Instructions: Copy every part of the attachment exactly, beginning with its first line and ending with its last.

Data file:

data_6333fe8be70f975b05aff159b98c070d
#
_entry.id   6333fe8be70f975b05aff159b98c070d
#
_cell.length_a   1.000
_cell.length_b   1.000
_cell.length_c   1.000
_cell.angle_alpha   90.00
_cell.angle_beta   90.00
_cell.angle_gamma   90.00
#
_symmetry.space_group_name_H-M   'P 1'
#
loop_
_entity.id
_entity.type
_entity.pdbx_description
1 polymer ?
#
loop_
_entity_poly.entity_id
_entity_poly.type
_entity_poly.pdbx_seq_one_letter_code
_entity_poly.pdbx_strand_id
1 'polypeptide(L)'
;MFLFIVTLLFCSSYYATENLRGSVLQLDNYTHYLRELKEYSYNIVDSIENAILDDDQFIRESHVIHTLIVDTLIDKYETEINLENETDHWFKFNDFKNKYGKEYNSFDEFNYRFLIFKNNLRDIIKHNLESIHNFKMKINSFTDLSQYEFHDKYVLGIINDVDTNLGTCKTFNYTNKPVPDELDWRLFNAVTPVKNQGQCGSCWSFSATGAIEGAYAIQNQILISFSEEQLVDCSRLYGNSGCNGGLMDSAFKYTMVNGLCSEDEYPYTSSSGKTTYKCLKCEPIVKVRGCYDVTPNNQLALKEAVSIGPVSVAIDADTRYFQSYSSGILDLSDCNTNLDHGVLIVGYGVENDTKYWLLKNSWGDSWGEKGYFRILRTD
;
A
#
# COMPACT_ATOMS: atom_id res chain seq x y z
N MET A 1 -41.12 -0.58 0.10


data_6333fe8be70f975b05aff159b98c070d
#
_entry.id   6333fe8be70f975b05aff159b98c070d
#
_cell.length_a   1.000
_cell.length_b   1.000
_cell.length_c   1.000
_cell.angle_alpha   90.00
_cell.angle_beta   90.00
_cell.angle_gamma   90.00
#
_symmetry.space_group_name_H-M   'P 1'
#
loop_
_entity.id
_entity.type
_entity.pdbx_description
1 polymer ?
#
loop_
_entity_poly.entity_id
_entity_poly.type
_entity_poly.pdbx_seq_one_letter_code
_entity_poly.pdbx_strand_id
1 'polypeptide(L)'
;MFLFIVTLLFCSSYYATENLRGSVLQLDNYTHYLRELKEYSYNIVDSIENAILDDDQFIRESHVIHTLIVDTLIDKYETEINLENETDHWFKFNDFKNKYGKEYNSFDEFNYRFLIFKNNLRDIIKHNLESIHNFKMKINSFTDLSQYEFHDKYVLGIINDVDTNLGTCKTFNYTNKPVPDELDWRLFNAVTPVKNQGQCGSCWSFSATGAIEGAYAIQNQILISFSEEQLVDCSRLYGNSGCNGGLMDSAFKYTMVNGLCSEDEYPYTSSSGKTTYKCLKCEPIVKVRGCYDVTPNNQLALKEAVSIGPVSVAIDADTRYFQSYSSGILDLSDCNTNLDHGVLIVGYGVENDTKYWLLKNSWGDSWGEKGYFRILRTD
;
A
#
# COMPACT_ATOMS: atom_id res chain seq x y z
N MET A 1 -41.12 -0.58 0.10